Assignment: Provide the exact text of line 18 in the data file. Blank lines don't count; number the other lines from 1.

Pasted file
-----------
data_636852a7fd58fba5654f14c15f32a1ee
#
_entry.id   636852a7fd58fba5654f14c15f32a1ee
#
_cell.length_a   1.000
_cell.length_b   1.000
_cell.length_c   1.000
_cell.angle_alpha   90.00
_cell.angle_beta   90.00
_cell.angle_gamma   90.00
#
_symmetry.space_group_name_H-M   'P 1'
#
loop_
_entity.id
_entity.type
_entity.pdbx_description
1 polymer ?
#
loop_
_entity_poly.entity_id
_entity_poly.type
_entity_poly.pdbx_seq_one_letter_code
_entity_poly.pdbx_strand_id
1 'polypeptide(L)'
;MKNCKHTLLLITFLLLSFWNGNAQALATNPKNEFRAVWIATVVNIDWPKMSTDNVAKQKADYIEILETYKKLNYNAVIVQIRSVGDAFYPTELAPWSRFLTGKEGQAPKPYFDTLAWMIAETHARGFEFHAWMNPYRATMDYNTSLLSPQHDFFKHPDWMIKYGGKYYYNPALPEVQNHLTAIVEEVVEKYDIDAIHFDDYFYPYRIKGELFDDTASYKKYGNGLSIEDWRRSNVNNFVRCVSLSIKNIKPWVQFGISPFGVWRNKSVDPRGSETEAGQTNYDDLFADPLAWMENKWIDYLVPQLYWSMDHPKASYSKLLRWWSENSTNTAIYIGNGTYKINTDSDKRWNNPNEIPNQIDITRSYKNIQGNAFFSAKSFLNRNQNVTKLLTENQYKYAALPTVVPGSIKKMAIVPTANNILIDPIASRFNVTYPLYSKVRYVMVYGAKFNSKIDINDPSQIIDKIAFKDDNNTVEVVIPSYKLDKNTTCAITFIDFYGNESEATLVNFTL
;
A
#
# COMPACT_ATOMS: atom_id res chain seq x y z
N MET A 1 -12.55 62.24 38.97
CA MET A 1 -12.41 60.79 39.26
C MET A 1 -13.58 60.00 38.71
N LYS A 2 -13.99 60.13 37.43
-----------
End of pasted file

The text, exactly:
1 polymer ?